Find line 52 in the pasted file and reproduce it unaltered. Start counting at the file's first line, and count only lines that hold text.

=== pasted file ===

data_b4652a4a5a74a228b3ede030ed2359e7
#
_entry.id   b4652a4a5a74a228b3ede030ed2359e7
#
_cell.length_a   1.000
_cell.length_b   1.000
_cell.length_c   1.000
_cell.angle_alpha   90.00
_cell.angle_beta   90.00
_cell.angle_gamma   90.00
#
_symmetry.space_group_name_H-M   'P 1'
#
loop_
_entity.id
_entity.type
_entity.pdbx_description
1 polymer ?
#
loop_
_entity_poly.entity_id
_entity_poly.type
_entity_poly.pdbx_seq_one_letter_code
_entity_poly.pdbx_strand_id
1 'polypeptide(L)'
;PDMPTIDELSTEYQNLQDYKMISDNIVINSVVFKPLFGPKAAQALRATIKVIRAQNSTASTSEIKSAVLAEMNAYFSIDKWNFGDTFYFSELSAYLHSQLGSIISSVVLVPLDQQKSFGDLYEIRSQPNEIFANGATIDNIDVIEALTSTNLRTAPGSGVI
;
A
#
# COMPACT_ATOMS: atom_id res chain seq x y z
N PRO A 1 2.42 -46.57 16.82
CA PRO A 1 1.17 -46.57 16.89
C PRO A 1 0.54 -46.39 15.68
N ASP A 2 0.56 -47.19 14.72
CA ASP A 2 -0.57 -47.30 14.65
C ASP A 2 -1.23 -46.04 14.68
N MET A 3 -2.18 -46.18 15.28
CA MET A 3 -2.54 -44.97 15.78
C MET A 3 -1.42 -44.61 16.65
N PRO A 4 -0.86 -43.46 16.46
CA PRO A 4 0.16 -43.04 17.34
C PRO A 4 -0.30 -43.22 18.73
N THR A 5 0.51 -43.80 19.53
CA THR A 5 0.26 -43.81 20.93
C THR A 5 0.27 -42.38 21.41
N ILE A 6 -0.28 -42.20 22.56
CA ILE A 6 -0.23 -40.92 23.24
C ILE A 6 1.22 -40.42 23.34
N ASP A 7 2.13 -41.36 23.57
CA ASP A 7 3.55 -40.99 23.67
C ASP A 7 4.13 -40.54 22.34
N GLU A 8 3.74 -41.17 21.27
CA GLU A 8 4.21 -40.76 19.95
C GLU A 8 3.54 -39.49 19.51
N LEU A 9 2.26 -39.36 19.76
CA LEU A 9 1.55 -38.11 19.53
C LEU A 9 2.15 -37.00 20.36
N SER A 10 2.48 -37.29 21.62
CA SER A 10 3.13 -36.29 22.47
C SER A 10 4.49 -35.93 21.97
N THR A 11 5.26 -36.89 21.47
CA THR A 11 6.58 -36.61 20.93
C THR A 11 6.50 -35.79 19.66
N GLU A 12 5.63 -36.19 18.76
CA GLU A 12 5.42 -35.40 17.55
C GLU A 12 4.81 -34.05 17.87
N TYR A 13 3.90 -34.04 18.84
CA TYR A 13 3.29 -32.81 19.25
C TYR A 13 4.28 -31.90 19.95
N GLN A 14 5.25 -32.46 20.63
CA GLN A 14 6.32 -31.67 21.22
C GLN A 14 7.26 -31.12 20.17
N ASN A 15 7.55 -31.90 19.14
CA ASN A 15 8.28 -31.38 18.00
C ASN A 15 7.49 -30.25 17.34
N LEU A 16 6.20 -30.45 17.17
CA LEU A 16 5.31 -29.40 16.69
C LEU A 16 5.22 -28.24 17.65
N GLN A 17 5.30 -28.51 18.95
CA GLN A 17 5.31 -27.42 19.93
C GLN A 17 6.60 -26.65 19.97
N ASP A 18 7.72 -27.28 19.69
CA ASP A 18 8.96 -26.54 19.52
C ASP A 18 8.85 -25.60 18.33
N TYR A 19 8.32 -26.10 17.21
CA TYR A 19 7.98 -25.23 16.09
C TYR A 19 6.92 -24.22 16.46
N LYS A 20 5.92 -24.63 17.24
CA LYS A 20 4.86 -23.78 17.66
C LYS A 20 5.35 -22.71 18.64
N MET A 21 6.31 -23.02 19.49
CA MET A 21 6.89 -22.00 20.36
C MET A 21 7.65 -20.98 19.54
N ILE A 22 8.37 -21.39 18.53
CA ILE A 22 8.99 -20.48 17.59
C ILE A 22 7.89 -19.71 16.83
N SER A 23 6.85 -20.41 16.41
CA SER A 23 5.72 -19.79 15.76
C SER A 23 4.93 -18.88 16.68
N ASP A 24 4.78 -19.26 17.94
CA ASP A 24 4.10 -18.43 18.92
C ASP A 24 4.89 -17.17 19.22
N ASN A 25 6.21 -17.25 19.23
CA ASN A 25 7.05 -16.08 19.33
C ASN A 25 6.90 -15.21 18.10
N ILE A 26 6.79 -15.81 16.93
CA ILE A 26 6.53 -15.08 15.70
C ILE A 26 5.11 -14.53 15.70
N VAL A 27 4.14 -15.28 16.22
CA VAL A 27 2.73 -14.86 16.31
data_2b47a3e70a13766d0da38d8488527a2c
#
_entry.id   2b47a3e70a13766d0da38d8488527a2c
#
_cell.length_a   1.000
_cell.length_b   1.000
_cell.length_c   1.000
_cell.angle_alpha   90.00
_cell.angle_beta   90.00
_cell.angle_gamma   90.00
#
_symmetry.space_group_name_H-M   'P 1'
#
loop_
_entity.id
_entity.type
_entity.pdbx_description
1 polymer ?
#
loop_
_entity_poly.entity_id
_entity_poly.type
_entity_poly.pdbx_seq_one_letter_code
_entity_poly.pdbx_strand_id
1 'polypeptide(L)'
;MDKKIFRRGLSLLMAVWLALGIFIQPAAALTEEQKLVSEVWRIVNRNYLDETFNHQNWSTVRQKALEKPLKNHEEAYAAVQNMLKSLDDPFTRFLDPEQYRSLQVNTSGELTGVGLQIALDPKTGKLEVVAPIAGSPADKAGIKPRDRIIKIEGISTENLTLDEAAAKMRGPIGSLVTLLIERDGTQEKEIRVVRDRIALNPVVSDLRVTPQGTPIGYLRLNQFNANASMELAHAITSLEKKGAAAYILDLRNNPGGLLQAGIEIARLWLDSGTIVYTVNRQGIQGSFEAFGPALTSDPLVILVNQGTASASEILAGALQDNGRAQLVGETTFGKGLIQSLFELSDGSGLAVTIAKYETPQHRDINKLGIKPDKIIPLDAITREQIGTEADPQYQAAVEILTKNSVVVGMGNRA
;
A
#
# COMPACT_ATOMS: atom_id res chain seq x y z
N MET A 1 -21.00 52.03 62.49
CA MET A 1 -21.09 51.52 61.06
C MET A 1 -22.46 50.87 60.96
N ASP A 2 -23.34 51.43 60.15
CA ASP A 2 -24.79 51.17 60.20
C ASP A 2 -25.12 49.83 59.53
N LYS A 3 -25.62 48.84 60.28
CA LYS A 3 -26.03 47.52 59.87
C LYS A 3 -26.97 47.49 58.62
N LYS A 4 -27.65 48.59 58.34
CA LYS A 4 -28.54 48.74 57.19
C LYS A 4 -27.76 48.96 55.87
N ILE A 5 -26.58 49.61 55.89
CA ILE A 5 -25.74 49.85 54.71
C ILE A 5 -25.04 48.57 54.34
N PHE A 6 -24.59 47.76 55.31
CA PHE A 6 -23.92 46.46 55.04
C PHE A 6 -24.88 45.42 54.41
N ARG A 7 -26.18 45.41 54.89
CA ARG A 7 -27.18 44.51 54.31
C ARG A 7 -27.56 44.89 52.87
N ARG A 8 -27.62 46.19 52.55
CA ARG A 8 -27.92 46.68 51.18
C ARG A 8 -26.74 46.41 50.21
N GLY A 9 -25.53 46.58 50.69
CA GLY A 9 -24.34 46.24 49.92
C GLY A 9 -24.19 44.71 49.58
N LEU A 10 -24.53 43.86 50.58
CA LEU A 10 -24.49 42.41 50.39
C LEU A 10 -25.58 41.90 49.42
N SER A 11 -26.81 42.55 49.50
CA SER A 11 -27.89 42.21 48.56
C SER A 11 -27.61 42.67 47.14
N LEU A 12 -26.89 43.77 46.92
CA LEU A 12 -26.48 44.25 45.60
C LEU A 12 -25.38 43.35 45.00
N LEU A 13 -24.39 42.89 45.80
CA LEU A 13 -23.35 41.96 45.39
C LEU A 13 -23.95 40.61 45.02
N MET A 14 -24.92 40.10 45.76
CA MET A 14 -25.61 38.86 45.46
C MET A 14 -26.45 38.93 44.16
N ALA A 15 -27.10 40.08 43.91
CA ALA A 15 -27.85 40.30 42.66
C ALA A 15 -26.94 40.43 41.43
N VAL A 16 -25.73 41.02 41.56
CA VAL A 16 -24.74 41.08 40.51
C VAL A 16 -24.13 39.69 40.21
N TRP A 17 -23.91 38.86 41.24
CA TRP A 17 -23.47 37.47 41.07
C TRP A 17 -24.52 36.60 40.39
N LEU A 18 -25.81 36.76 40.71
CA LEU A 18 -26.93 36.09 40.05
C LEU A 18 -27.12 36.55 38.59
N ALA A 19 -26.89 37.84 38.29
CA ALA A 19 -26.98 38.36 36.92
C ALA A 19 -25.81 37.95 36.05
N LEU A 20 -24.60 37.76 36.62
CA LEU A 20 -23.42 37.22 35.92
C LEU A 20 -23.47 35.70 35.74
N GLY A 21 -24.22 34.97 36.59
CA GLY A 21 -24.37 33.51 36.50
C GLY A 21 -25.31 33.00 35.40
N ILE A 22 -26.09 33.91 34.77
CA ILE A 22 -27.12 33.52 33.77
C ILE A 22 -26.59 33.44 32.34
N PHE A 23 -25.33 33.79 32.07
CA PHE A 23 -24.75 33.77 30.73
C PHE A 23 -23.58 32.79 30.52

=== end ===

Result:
N GLU A 8 3.74 -41.17 21.27